Continuous integration and continuous delivery (CI/CD) is a software development approach that automates the software delivery process. It allows teams to frequently release software updates with confidence, knowing that their code has been thoroughly tested and deployed in a reliable manner.

CI/CD pipelines are a key component of modern software development. They help teams to streamline their development process, reduce errors, and deliver high-quality software to their users faster.

CI/CD Explained: Continuous Integration & Continuous Delivery in Action

Continuous integration (CI) is the practice of merging code changes into a central repository frequently and automating the build and test process. This helps to identify and fix errors early on, before they are merged into the main code branch.

Continuous delivery (CD) is the practice of automatically deploying code changes to production environments. This allows teams to release software updates more frequently, without having to go through a manual deployment process.

A typical CI/CD pipeline consists of the following stages:

Building an Effective CI/CD Pipeline: Best Practices and Tools

There are a number of best practices that teams can follow when building a CI/CD pipeline:

Start small: Don’t try to automate everything at once. Start by automating a few key stages of your development process, such as unit testing and code deployment.

Use version control: Version control is essential for CI/CD. It allows you to track code changes and revert to previous versions if necessary.

Test early and often: The sooner you can identify and fix errors, the less costly they will be to fix. Automate as many tests as possible, and run them frequently.

Use a CI/CD tool: There are a number of CI/CD tools available, both open source and commercial. These tools can help you to automate your CI/CD pipeline and make it easier to manage.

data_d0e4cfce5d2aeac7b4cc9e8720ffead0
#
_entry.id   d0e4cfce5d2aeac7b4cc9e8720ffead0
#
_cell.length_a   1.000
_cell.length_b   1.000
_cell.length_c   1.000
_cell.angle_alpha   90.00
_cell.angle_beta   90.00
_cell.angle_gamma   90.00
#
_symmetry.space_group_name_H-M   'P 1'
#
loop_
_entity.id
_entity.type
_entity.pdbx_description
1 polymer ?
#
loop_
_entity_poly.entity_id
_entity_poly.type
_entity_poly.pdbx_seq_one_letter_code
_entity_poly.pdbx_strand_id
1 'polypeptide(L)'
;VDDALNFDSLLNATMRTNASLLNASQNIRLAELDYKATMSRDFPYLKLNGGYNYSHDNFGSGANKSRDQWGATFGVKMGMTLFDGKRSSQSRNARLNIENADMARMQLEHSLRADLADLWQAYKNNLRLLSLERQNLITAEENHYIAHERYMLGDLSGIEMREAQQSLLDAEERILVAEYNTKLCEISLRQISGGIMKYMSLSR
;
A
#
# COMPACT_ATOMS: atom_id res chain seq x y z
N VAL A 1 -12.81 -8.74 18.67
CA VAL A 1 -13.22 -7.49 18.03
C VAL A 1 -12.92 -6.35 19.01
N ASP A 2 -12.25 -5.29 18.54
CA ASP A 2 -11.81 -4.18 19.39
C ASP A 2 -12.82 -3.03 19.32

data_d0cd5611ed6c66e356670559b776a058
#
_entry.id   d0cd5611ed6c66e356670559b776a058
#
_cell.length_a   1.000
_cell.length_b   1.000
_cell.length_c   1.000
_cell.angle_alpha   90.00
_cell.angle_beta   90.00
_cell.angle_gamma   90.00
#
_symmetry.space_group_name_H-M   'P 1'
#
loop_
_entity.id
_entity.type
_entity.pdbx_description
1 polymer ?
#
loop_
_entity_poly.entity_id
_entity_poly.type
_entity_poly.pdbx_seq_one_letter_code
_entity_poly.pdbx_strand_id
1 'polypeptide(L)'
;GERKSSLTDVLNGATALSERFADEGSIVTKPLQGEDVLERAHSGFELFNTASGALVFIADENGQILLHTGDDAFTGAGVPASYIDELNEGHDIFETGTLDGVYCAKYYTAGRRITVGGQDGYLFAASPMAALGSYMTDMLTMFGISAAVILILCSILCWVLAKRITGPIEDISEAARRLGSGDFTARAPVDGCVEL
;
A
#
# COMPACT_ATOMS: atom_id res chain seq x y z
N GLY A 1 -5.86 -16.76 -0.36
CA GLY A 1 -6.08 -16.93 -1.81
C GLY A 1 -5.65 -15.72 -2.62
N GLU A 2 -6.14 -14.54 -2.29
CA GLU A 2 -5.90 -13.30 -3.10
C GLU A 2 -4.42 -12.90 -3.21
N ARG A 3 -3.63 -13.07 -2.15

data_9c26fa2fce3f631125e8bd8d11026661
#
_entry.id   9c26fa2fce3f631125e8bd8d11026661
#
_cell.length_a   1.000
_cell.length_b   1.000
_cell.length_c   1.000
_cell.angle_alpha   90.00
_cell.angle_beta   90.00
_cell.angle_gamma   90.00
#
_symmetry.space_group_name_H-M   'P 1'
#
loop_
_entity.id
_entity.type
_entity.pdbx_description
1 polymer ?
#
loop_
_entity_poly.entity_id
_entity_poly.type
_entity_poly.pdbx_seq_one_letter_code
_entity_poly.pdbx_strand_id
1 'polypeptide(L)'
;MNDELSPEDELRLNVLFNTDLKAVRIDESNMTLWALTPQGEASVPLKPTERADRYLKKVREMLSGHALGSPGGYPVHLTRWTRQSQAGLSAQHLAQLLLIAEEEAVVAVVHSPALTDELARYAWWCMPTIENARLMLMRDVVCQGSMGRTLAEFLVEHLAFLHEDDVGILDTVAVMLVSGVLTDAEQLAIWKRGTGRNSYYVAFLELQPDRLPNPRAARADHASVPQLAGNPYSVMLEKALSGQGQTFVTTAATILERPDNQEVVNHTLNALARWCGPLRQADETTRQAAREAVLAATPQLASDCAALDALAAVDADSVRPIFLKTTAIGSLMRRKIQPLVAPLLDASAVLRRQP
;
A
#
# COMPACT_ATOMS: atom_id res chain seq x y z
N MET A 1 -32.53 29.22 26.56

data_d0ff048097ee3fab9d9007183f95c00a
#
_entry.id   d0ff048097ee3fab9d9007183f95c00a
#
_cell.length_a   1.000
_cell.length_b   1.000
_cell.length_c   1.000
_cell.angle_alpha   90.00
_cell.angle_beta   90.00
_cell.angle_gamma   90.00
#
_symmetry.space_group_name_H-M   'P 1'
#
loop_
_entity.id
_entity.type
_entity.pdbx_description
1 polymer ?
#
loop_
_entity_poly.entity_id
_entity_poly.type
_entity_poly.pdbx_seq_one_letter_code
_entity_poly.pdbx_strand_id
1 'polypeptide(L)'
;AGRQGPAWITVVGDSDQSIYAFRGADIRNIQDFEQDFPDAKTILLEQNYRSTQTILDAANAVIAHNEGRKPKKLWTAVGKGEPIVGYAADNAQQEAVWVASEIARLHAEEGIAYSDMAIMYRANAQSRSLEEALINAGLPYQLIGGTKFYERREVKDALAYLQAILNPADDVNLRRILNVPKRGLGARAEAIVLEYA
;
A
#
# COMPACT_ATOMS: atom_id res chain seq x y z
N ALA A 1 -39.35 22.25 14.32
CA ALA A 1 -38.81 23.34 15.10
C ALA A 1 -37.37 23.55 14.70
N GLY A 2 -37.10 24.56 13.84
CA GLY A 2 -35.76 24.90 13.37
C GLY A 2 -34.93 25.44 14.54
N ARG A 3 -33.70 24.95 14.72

Real-World CI/CD Implementation

From small companies to global giants, many organizations have successfully implemented CI/CD practices. For example, Google uses CI/CD to deploy code changes to production multiple times per day. This allows them to release new features and bug fixes to their users quickly and reliably. Amazon uses CI/CD to deploy code changes to its production environment every 11 seconds. This allows them to scale their services quickly and meet the demands of their customers. Another good example is Netflix. Netflix CI/CD to deploy code changes to production thousands of times per day. This allows them to release new shows and movies to their subscribers quickly and without disruption.

Challenges of CI/CD implementation:

  • Cultural change: CI/CD requires a shift in culture from traditional waterfall development to a more agile approach. This can be difficult to achieve, especially in large organizations.
  • Technical challenges: Implementing and managing a CI/CD pipeline can be complex. Teams need to have the necessary skills and expertise to set up and maintain their pipeline.
  • Cost: CI/CD tools can be expensive, especially for enterprise organizations.

Despite the challenges, implementing CI/CD can provide significant benefits for software development teams. CI/CD pipelines can help teams to streamline their development process, reduce errors, and deliver high-quality software to their users faster.


CI/CD pipelines are a powerful tool for streamlining software development. By automating the build, test, and deployment process, CI/CD can help teams release software updates more frequently and with confidence.

If you are not already using CI/CD in your software development process, I encourage you to give it a try. You may be surprised at how much it can improve your team’s productivity and efficiency.

Need help with setting up CI/CD? Contact us for a free consultation with one of our DevOps experts.

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About Marina Tanevska

is part of Keitaro